Originally posted on Smashing Magazine
There’s a technique for improving one’s user interface design skills that is the most efficient way I know of expanding one’s visual vocabulary but that I’ve rarely heard mentioned by digital designers.
What’s going on here?
I’m talking about copywork. Copywork is a technique that writers and painters have been using for centuries. It is the process of recreating an existing work as closely as possible in order to improve one’s skill. In our case, this means recreating a user interface (UI) design pixel for pixel.
It’s not as pointless as it sounds, I promise. The trick is to pick a design that is better than what you are currently capable of. By copying something outside of your wheelhouse, you will be expanding your skills.
So, if you want to improve your use of color, copy something with some crazy gradients or a bold palette. If you want to get better at luxury branding, copy a preeminent website with a ritzy look and feel.
Obviously, this technique is not rocket science. Actually, it would be hard to think of a more mundane exercise. But it is the most effective way I know to improve my UI design skills.
But we’re getting ahead of ourselves.
Writers Copying Writers
I first heard about copywork on the blog The Art of Manliness, where Brett McKay gives a long history of those who’ve used copywork to develop their writing skill.
- Jack London copied swaths of Rudyard Kipling’s writing to adapt his forebear’s world-class cadence and phrasing.
- Robert Louis Stevenson would meticulously study sections of writing he found particularly beautiful, then reproduce them word for word from memory.
- Benjamin Franklin followed a variant of copywork, writing notes about each sentence in an essay and then, a few days later, trying to recreate the essay by reading his notes — and comparing the results.
The list goes on. I know that Raymond Chandler, the famous mystery writer, used a technique similar to Benjamin Franklin’s, rewriting a novelette from a detailed description, and then comparing his with the original to study the flow.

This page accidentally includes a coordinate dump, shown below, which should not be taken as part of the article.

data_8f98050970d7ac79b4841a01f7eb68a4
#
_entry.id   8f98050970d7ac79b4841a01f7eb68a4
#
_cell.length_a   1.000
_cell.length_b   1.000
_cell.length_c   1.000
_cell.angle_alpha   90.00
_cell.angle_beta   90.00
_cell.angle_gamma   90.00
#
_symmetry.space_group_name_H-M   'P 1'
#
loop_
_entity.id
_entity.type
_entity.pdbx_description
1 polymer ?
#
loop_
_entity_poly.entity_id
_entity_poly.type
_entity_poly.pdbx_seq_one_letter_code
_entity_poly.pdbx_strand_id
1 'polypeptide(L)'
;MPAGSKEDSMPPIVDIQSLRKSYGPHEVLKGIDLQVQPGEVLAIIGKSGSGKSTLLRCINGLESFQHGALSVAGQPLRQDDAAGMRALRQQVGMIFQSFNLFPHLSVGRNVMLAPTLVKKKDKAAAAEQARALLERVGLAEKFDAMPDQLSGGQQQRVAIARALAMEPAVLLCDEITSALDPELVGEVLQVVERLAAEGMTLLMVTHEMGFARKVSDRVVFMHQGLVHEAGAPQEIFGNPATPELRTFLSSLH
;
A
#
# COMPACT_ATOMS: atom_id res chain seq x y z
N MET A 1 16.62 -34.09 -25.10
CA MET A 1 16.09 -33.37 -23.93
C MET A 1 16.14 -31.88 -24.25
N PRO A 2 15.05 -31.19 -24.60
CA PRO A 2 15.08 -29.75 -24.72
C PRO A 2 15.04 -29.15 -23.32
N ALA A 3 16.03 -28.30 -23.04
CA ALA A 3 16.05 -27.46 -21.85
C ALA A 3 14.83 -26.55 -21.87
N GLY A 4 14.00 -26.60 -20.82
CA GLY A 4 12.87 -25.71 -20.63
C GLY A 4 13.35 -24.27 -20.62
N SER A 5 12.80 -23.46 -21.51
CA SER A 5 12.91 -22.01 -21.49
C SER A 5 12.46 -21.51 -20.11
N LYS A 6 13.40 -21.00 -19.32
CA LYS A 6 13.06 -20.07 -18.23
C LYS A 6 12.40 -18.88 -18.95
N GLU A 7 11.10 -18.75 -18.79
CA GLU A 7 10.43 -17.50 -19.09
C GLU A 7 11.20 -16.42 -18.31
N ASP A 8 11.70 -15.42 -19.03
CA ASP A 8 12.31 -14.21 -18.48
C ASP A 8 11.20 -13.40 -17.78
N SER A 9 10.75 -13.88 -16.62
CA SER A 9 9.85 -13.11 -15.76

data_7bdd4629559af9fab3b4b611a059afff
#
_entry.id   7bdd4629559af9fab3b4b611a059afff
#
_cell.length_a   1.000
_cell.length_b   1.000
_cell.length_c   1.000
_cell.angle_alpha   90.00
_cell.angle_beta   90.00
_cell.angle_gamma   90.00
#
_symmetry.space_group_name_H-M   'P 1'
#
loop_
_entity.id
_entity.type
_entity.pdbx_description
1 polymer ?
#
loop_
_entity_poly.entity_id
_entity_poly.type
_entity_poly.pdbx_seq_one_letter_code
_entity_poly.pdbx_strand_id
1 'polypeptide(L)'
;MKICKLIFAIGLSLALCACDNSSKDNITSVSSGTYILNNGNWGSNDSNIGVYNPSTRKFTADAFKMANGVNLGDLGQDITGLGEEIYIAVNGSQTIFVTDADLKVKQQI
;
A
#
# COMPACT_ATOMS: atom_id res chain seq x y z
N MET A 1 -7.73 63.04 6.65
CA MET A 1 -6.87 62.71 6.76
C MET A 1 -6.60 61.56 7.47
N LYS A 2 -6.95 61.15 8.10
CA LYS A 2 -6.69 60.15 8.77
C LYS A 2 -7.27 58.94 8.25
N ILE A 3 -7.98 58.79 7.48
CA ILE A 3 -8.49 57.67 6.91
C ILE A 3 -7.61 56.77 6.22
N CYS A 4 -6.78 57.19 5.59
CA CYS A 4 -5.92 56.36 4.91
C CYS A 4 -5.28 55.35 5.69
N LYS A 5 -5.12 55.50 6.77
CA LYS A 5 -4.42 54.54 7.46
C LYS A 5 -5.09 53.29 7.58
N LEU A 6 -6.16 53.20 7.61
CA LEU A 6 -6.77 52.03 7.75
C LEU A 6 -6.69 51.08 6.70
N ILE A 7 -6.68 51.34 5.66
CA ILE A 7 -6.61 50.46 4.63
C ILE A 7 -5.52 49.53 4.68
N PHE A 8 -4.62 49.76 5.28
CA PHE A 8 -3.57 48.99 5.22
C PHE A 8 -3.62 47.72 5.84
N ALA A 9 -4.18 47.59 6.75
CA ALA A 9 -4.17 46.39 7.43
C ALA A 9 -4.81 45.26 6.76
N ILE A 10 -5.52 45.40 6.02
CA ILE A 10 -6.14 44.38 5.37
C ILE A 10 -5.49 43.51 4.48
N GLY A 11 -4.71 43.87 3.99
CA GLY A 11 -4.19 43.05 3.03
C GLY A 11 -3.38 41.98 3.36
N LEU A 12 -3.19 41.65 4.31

He actually wrote to the original author later in life, telling him how instructive the exercise was. Pay attention to his analysis:
I found out that the trickiest part of your technique was the ability to put over situations, which verged on the implausible but which in the reading seemed quite real. I hope you understand I mean this as a compliment. I have never even come near to doing it myself. Dumas had this quality in very strong degree. Also Dickens. It’s probably the fundamental of all rapid work, because naturally rapid work has a large measure of improvisation, and to make an improvised scene seem inevitable is quite a trick.
This is not a rote exercise. Chandler is extremely thoughtful about the differences between his work and the original and is well versed in the subtleties of style of many authors. Can you speak this articulately about UI design? If not, may I recommend copywork?
Just as a writer copying the greats before him unconsciously absorbs the tiniest choices those authors made — the word choice, phrasing, cadence and so on — a designer doing copywork also absorbs the subtlest choices in the designs they study — the spacing, layout, fonts, decorative elements. Therein lies its power.
Let’s take a quick look at copywork in one other art form, though, one with a remarkably long history.
Painting The Old Masters Link
If you’ve wandered through an art museum, you’ve probably seen copywork in action. Apart from my own desk, it’s the only place I’ve seen it.
Painters have an even longer history than writers of copying the masters. Leonardo da Vinci developed his art (one of his arts, anyhow) by copying his teacher, Andrea Del Verrocchio — a common practice among Renaissance apprentice artists. Da Vinci actually prescribed copywork as practice numero uno for art students:
The artist ought first to exercise his hand by copying drawings from the hand of a good master.
Why? Because copying directly from a master provides a controlled setting in which to train your eye.
When you’re painting a live scene, on the other hand, there’s a lot to worry about — the model will move, the wind will pick up, the sun will set. Until your brain can think naturally in shape and color, painting in the real world will be tough. But in the studio, you can take all the time you need to absorb the basics.
While UI designers do not model anything after a natural scene in the same way as painters, copywork provides a useful way to eliminate variables and distractions while honing your skill.
But although it was once a foundational exercise of some of the world’s greatest artists, copywork has fallen out of favor. Nowadays, it’s viewed as rote, uncreative and reeking of plagiarism.
So, why should a UI designer copy for practice?
Read the rest at Smashing Magazine.
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